Highlands among the worst in Britain for broadband speeds
THE HIGHLANDS has been ranked as one of the worst places in Britain for broadband speeds.
Consumer champion Which? revealed the news last week following new analysis.
The Highlands finished in the bottom five for Scotland, alongside Orkney Islands and Shetland Islands, with speeds falling below 10mbps.
10Mbps is the minimum download speed proposed under the Government’s Universal Service Obligation (USO) that anyone in the UK would be entitled to request and is regarded as necessary to meet the typical demands of a family or small business.
Commenting on the report, Scottish Labour Connectivity spokesperson Rhoda Grant said it was proof of ‘unacceptable delays and failure from the SNP’.
‘This report again highlights that remote and rural areas including Orkney, Shetland, the Western Isles and the Highlands are still at the back of the queue for connections and that more than half of homes in some parts of rural Scotland are still struggling with very slow internet speeds,’ she said. ‘It’s the rural areas that have most to gain from being able to access superfast broadband but yet again the Highlands and Islands appear to be an afterthought.’
But Cabinet Secretary for Connectivity Fergus Ewing said the Scottish Government is on track to deliver fibre broadband to at least 95 per cent of premises across Scotland by the end of this year.
He said: ‘ Without our investment, only 66 per cent of premises would have been reached, with as little as 21 per cent cov- erage across the Highlands and no coverage at all in Orkney, Shetland and the Western Isles.’
Mr Ewing added he is aware many homes and businesses do not yet have access.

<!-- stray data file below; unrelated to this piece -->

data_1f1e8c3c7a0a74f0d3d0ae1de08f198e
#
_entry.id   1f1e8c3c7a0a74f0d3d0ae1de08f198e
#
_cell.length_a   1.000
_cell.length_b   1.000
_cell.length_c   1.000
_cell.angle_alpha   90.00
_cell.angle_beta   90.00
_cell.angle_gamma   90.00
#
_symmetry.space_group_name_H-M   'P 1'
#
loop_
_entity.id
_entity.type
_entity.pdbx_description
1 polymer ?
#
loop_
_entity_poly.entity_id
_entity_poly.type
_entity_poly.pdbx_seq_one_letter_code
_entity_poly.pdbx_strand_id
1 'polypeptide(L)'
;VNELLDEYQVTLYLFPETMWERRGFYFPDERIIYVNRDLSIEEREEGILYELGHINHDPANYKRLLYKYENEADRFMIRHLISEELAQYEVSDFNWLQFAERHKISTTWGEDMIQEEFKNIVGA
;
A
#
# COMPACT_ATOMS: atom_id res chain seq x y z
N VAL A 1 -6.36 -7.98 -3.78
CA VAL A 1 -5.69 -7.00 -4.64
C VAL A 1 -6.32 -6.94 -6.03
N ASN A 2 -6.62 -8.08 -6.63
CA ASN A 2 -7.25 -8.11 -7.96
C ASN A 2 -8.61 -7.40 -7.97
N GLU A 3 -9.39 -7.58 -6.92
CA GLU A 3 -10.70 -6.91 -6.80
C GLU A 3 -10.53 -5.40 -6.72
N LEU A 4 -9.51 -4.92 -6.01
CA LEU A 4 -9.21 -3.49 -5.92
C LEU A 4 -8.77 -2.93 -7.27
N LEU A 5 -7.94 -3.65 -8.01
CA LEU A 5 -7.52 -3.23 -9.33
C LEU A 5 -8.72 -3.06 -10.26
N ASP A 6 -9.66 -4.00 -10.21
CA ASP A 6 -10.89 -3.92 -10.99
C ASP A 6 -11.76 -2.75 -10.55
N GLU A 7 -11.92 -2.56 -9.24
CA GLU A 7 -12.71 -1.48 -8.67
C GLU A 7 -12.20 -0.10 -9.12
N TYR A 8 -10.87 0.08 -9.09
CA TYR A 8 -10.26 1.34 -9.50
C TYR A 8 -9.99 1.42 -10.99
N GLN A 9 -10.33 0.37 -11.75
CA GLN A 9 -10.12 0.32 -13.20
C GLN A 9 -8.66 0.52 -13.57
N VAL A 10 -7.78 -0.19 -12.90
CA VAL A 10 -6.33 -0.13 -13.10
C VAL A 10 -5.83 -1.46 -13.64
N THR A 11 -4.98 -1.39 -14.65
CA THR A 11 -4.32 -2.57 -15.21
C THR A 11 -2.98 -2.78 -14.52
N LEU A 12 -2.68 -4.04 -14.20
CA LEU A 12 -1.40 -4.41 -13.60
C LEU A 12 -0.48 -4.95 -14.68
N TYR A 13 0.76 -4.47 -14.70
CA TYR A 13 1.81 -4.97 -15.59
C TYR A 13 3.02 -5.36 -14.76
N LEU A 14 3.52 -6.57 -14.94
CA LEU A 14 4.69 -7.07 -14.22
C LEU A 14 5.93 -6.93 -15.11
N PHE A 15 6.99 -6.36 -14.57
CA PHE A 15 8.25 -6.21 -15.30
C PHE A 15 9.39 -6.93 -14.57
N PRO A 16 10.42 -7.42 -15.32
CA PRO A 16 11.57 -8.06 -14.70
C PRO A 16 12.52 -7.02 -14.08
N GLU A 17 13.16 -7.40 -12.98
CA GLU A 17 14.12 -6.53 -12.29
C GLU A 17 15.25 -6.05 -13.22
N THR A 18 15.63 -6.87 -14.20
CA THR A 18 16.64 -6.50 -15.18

In the Highland Council area 25 per cent of premises had access to fibre broadband in 2012.
Most recent figures show that 75 per cent of premises across the Highland Council area can now access fibre broadband and 69 per cent are capable of accessing superfast speeds.
Ms Grant said broadband is key to fighting population de- cline across the Highlands and Islands.
‘Rural areas need broadband to compete in the global market place and to safeguard against population decline. Rural and island schools and colleges need it to deliver to remote students and our health boards need it to deliver tele-health services to remote patients.
‘ We need solutions to the unequal and unfair distribution of fast broadband across Scotland, which is seeing the Highlands and Islands being left behind, and we need these solutions sooner rather than later.’ Which?’s Fix Bad Broadband campaign is calling on people to use its free speed checker to find out what broadband speed they are currently getting and if they are not getting the speeds they were promised, helps them complain to their provider using a complaint tool.
Alex Neill, Which? managing director of home services, said: ‘Far too many households across the UK are suffering from slow broadband speeds, which can stop you being able to carry out essential daily tasks.’